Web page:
Data from 1,700 credit cards stolen from e-commerce sites

From January to August 2019, the details of 26,102 payment cards issued by Singapore banks were found by locally based cyber-security firm Group-IB to be for sale on the Dark Web.
From January to August 2019, the details of 26,102 payment cards issued by Singapore banks were found by locally based cyber-security firm Group-IB to be for sale on the Dark Web.PHOTO ILLUSTRATION: ST FILE

A skimming software is said to have infected multiple e-commerce websites frequented by Singaporeans, resulting in the data of more than 1,700 credit cards being stolen and sold on the Dark Web in a single database, in one of the biggest cases here.

Singapore-based cyber-security firm Group-IB said this database was one of many linked to 26,102 payment cards issued by Singapore banks that it found sold on the Dark Web from January to last month. The estimated underground value of the cards was US$1.8 million (S$2.5 million).

The firm said skimmers used the malicious software to intercept payment card details on infected websites, and then sold the data on the Dark Web - a part of the Internet accessible only via special software which allows users to remain anonymous or untraceable.

Group-IB said the case involving the stolen details of 1,726 cards was significant because, on average, the number of compromised Singapore-linked credit cards uploaded in a single database onto the Dark Web rarely exceeded several hundred, based on its review period of January to last month.

The firm declined to reveal which websites were infected, but said they were frequented by Singaporeans and were based both locally and overseas.

A 2017 study by online saving platform Flipit showed that three in five Singaporeans shop online.

Group-IB said that the data-base in question was named «31.03-SG_MIX_SNIFF», which suggested that the malware called JavaScript-sniffers (JS-sniffers) was used. The malware acts as the digital equivalent of a traditional credit card skimmer - a small device installed on automated teller machines to intercept bank card details. JS-sniffers can intercept different types of payment and other personal details.

Group-IB said: "Usually, a few lines of code injected into websites can capture data entered by customers, such as payment card numbers, names, addresses, passwords. A multi-linked chain of victims of JS-sniffers includes online shoppers, online stores, payment systems and banks.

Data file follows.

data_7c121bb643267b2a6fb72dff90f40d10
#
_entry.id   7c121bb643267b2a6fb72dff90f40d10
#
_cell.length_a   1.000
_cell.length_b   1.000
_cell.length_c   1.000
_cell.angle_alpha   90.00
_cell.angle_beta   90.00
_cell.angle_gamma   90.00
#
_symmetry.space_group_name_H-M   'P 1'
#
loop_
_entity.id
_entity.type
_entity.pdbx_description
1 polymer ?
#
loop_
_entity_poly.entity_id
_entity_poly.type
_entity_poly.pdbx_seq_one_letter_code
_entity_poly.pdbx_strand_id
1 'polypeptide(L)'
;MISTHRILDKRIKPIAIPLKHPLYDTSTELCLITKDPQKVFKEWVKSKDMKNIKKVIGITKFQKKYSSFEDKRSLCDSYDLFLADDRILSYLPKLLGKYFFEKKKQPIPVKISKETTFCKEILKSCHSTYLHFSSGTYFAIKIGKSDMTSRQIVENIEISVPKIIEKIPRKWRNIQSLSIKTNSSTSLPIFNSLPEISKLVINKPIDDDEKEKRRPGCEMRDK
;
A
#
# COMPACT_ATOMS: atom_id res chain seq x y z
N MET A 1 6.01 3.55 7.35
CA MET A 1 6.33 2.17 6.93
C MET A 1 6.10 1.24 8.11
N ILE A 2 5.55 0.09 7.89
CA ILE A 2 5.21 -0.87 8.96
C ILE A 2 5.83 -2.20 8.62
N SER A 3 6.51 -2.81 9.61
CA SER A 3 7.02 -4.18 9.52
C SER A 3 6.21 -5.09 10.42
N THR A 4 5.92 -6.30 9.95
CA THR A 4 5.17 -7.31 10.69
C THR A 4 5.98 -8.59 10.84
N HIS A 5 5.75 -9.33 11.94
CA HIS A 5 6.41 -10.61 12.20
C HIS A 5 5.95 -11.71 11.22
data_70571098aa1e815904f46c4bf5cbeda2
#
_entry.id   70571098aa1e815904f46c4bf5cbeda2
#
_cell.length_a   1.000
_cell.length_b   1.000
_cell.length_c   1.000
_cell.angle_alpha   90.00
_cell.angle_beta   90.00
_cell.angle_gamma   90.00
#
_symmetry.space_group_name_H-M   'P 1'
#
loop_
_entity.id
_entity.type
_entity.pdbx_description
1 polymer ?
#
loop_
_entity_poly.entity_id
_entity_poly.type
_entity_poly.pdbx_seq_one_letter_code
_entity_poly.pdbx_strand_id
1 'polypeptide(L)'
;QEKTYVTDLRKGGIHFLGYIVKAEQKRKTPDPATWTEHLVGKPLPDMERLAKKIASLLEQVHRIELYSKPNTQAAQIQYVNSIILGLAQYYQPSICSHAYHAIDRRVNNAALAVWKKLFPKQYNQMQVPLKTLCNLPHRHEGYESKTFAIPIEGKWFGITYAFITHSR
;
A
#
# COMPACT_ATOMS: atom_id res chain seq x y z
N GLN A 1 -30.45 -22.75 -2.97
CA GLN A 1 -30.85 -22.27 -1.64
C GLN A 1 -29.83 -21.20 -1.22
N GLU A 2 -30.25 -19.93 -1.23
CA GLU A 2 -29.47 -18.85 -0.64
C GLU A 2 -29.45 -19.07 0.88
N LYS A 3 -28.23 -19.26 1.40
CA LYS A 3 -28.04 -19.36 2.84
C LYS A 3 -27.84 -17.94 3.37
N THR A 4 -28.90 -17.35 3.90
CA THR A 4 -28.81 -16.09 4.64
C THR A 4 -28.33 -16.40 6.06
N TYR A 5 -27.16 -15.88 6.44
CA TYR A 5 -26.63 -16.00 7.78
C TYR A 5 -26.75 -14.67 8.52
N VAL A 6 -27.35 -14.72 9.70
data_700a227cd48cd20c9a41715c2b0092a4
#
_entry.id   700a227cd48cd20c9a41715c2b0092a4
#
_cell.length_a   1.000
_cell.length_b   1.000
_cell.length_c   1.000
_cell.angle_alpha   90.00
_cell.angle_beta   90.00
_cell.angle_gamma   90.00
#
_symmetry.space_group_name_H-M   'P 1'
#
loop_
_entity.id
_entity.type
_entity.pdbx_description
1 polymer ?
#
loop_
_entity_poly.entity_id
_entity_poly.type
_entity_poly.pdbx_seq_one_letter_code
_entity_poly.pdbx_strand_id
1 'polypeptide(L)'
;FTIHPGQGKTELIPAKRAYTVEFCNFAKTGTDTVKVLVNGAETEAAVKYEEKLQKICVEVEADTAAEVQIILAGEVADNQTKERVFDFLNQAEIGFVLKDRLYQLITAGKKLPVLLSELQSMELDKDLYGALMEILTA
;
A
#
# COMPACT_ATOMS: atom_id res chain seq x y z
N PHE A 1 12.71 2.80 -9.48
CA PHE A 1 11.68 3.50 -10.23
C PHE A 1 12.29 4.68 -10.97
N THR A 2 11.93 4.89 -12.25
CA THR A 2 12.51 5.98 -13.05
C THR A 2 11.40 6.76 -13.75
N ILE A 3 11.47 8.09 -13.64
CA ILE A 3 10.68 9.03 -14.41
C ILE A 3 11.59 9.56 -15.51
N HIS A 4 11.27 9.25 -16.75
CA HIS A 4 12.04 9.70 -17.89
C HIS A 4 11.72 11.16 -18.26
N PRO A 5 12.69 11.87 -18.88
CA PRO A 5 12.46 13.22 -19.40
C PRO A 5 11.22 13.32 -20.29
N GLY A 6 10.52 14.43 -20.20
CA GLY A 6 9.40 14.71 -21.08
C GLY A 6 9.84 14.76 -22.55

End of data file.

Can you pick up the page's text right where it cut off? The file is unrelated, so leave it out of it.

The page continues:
"Quite often, neither a customer nor a website owner can detect the activity of JS-sniffers."

A report that Group-IB issued in April said JS-sniffers had infected 2,440 websites globally. JS-sniffers are capable of injecting fake Web forms - made to look like legitimate payment forms from firms such as PayPal and Stripe - in order to steal customer payment data from online stores.


The Monetary Authority of Singapore (MAS) said it monitors cyber threats and attacks that result in payment card fraud. Security vendors have reported an increase in data theft cases globally - including those involving the loss of card details from compromised e-commerce websites, it added.

"MAS requires financial institutions in Singapore to implement information technology controls to protect sensitive information from unauthorised disclosure," said a spokesman.

Mr Bryan Tan, a lawyer from Pinsent Masons MPillay who specialises in technology law and data protection, said that when data theft has taken place, the data owner might not realise it right away as bad actors might not be making use of the data yet.

Mr K.K. Lim, head of cyber security, privacy and data protection at law firm Eversheds Harry Elias, said that on the Dark Web, the buying process is hidden, and so those whose details have been stolen might not be aware of it.

Group-IB advises online shoppers to be cautious by, for example, using a separate card exclusively for online purchases, or using a card with a stored value.

Its founder and chief executive Ilya Sachkov said: "The administrators of e-commerce websites, for their part, need to keep their software updated, carry out regular cyber-security assessments of their websites and not hesitate to seek assistance from specialists."

A version of this article appeared in the print edition of The Straits Times on September 25, 2019, with the headline 'Data from 1,700 credit cards stolen from e-commerce sites'. Subscribe